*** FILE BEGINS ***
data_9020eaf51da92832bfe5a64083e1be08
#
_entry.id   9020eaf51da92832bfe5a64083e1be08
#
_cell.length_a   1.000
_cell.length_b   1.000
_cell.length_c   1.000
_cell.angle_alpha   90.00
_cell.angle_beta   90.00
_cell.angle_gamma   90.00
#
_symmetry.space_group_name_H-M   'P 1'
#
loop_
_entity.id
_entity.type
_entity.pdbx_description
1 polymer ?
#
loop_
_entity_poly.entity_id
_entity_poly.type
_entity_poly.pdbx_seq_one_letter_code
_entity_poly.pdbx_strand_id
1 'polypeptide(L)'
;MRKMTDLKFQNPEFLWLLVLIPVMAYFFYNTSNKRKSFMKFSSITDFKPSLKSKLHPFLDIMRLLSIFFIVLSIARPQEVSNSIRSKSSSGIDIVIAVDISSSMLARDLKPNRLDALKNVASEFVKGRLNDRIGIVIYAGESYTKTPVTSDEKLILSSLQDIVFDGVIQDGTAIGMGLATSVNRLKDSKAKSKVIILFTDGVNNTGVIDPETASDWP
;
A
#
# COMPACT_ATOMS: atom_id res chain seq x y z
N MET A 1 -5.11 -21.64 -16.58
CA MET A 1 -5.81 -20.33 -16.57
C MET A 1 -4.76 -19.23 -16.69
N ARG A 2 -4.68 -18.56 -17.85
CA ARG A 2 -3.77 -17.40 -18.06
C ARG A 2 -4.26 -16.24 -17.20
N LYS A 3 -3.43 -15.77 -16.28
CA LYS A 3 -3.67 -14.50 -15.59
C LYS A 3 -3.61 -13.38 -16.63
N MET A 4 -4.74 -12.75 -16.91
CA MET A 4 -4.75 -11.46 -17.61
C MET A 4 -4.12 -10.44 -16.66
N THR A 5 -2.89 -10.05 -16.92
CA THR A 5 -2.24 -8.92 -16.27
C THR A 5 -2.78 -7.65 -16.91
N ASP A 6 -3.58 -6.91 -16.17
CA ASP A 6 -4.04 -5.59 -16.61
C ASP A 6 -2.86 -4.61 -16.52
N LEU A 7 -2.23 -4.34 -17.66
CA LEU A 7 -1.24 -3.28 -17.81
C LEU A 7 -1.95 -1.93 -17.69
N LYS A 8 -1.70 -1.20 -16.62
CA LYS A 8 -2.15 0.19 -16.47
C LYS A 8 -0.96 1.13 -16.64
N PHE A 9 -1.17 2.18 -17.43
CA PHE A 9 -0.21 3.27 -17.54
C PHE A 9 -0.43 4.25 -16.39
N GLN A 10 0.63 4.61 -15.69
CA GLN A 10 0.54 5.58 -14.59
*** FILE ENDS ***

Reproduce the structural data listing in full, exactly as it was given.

data_9020eaf51da92832bfe5a64083e1be08
#
_entry.id   9020eaf51da92832bfe5a64083e1be08
#
_cell.length_a   1.000
_cell.length_b   1.000
_cell.length_c   1.000
_cell.angle_alpha   90.00
_cell.angle_beta   90.00
_cell.angle_gamma   90.00
#
_symmetry.space_group_name_H-M   'P 1'
#
loop_
_entity.id
_entity.type
_entity.pdbx_description
1 polymer ?
#
loop_
_entity_poly.entity_id
_entity_poly.type
_entity_poly.pdbx_seq_one_letter_code
_entity_poly.pdbx_strand_id
1 'polypeptide(L)'
;MRKMTDLKFQNPEFLWLLVLIPVMAYFFYNTSNKRKSFMKFSSITDFKPSLKSKLHPFLDIMRLLSIFFIVLSIARPQEVSNSIRSKSSSGIDIVIAVDISSSMLARDLKPNRLDALKNVASEFVKGRLNDRIGIVIYAGESYTKTPVTSDEKLILSSLQDIVFDGVIQDGTAIGMGLATSVNRLKDSKAKSKVIILFTDGVNNTGVIDPETASDWP
;
A
#
# COMPACT_ATOMS: atom_id res chain seq x y z
N MET A 1 -5.11 -21.64 -16.58
CA MET A 1 -5.81 -20.33 -16.57
C MET A 1 -4.76 -19.23 -16.69
N ARG A 2 -4.68 -18.56 -17.85
CA ARG A 2 -3.77 -17.40 -18.06
C ARG A 2 -4.26 -16.24 -17.20
N LYS A 3 -3.43 -15.77 -16.28
CA LYS A 3 -3.67 -14.50 -15.59
C LYS A 3 -3.61 -13.38 -16.63
N MET A 4 -4.74 -12.75 -16.91
CA MET A 4 -4.75 -11.46 -17.61
C MET A 4 -4.12 -10.44 -16.66
N THR A 5 -2.89 -10.05 -16.92
CA THR A 5 -2.24 -8.92 -16.27
C THR A 5 -2.78 -7.65 -16.91
N ASP A 6 -3.58 -6.91 -16.17
CA ASP A 6 -4.04 -5.59 -16.61
C ASP A 6 -2.86 -4.61 -16.52
N LEU A 7 -2.23 -4.34 -17.66
CA LEU A 7 -1.24 -3.28 -17.81
C LEU A 7 -1.95 -1.93 -17.69
N LYS A 8 -1.70 -1.20 -16.62
CA LYS A 8 -2.15 0.19 -16.47
C LYS A 8 -0.96 1.13 -16.64
N PHE A 9 -1.17 2.18 -17.43
CA PHE A 9 -0.21 3.27 -17.54
C PHE A 9 -0.43 4.25 -16.39
N GLN A 10 0.63 4.61 -15.69
CA GLN A 10 0.54 5.58 -14.59